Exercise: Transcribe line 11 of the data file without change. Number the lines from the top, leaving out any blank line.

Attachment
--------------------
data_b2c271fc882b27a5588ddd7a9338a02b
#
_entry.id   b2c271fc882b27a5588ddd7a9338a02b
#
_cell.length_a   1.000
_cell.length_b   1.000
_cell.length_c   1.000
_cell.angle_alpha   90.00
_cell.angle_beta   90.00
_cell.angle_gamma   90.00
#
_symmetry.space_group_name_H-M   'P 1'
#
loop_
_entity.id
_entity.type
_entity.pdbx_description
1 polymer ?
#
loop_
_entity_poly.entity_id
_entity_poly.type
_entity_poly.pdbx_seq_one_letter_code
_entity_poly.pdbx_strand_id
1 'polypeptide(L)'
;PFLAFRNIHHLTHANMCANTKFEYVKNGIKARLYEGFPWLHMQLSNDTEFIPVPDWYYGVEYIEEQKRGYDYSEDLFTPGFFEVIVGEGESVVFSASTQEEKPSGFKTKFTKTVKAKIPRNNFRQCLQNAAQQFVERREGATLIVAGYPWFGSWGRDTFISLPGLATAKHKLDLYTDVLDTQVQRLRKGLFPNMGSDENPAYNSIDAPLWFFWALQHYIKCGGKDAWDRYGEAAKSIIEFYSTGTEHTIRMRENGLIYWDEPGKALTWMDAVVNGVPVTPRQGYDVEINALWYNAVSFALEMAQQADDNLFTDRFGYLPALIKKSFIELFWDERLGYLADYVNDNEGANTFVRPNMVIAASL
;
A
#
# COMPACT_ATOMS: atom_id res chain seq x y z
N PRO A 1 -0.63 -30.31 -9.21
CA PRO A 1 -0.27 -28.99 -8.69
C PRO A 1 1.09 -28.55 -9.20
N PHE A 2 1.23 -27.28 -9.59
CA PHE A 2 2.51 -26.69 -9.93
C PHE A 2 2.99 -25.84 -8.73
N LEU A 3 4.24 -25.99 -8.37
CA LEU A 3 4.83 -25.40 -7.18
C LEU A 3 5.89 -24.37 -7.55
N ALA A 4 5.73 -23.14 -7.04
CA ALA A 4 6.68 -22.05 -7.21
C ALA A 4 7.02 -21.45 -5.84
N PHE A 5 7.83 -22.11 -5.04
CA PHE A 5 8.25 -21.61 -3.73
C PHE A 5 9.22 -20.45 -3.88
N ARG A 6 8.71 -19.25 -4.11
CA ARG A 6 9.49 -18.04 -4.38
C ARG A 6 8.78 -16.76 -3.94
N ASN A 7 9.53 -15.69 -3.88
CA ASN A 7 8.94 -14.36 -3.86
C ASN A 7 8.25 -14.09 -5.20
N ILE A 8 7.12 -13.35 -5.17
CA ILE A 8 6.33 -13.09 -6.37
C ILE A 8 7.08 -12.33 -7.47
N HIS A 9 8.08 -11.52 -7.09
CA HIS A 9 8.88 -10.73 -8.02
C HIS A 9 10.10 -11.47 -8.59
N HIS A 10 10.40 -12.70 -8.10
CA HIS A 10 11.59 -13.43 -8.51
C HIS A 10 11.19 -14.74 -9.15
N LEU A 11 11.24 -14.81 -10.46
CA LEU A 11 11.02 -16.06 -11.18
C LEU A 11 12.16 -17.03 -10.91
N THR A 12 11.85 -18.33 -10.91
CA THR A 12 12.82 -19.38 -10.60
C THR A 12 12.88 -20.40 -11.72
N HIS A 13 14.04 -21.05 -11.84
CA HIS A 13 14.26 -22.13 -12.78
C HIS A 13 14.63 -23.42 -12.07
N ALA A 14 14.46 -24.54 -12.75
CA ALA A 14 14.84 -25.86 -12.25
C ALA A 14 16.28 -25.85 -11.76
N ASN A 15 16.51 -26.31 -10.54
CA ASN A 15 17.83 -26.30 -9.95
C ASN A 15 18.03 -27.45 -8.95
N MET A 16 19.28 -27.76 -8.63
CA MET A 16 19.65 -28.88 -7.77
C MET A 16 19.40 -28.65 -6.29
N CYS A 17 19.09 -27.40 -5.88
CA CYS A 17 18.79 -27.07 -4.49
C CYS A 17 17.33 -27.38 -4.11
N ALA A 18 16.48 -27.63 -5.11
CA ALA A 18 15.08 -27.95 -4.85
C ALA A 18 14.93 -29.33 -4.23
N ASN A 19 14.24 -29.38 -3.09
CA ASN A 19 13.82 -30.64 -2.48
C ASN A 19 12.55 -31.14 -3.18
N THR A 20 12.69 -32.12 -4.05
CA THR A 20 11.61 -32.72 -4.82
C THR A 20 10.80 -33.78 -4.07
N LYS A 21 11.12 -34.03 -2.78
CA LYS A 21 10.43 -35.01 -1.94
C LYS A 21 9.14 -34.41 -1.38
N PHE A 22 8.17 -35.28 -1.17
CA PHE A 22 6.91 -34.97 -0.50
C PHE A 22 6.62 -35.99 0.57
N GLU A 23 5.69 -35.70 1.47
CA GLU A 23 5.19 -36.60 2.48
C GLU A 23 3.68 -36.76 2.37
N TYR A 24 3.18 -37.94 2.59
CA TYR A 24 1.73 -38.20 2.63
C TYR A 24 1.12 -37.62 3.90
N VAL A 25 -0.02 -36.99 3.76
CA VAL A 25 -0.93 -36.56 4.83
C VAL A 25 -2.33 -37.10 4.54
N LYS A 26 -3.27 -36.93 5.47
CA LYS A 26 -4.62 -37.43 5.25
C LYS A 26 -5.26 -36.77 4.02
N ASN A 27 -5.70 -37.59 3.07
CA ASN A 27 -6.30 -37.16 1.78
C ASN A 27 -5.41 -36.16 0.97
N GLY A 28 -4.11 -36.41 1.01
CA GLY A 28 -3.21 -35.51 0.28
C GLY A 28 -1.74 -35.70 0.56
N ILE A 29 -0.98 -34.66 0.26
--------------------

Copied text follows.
#